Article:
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GoFundMe Reveals Why It Had Shut Down Fundraisers for Rittenhouse's Defense

Sean Krajacic/The Kenosha News via AP, Pool

When friends of Kyle Rittenhouse, who on Friday was found "not guilty" by a jury, first tried to raise funds for his legal defense last year, they hit quite a few walls. As Ann Coulter referenced in her Wednesday column for Townhall, "Get Rittenhouse!," GoFundMe, which bills itself as the "#1 Fundraising Platform for Crowdfunding" and says it's "The most trusted online fundraising platform for any need or dream," shut the efforts down. 

Over Twitter, however, on Friday evening, the platform addressed the matter. 

The tweet references the platform's terms of service to do with agreeing to "not to use the Services to raise funds or establish or contribute to any Fundraiser with the implicit or explicit purpose of promoting or involving," with one specific bullet point referring to do with "alleged crimes."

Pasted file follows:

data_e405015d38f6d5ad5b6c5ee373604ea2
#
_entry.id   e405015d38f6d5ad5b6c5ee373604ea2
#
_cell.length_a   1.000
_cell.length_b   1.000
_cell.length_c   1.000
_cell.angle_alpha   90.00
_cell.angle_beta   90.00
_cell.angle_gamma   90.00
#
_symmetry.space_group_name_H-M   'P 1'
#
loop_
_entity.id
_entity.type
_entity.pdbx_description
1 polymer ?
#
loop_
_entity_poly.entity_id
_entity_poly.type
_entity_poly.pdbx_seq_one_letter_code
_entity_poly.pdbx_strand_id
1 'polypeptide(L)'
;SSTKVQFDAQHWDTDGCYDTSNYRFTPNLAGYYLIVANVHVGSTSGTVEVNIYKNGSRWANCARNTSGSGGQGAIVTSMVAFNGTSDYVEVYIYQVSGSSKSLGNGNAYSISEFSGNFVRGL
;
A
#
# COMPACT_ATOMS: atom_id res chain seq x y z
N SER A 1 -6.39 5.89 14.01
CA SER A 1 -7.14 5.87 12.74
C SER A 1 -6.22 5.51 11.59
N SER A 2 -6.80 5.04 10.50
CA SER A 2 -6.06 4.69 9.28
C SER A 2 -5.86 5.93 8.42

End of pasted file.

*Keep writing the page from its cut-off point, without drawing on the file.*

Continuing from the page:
9. the legal defense of alleged crimes associated with hate, violence, harassment, bullying, discrimination, terrorism, or intolerance of any kind relating to race, ethnicity, national origin, religious affiliation, sexual orientation, sex, gender, gender identity, gender expression, serious disabilities or diseases, financial crimes or crimes of deception;

As some accounts tend to do, when they don't want all the attention for a post they share on a public forum, the tweet in question restricted replies. 

That didn't stop people from reacting, with the overwhelming amount of reactions dealing with quoted tweets expressing outage.

Other tweets pointed out other examples of people who had used the platform for legal defense funds as a matter of self-defense.

It wasn't merely the fundraising efforts that suffered. Some people had been fired when word got out they had donated to the legal defense fund. 

Ultimately, money for a legal defense fund was raised through GiveSendGo, a Christian fundraising site, though the Left tried to destroy such efforts as well, as Rachel Alexander wrote in an April column for Townhall. 

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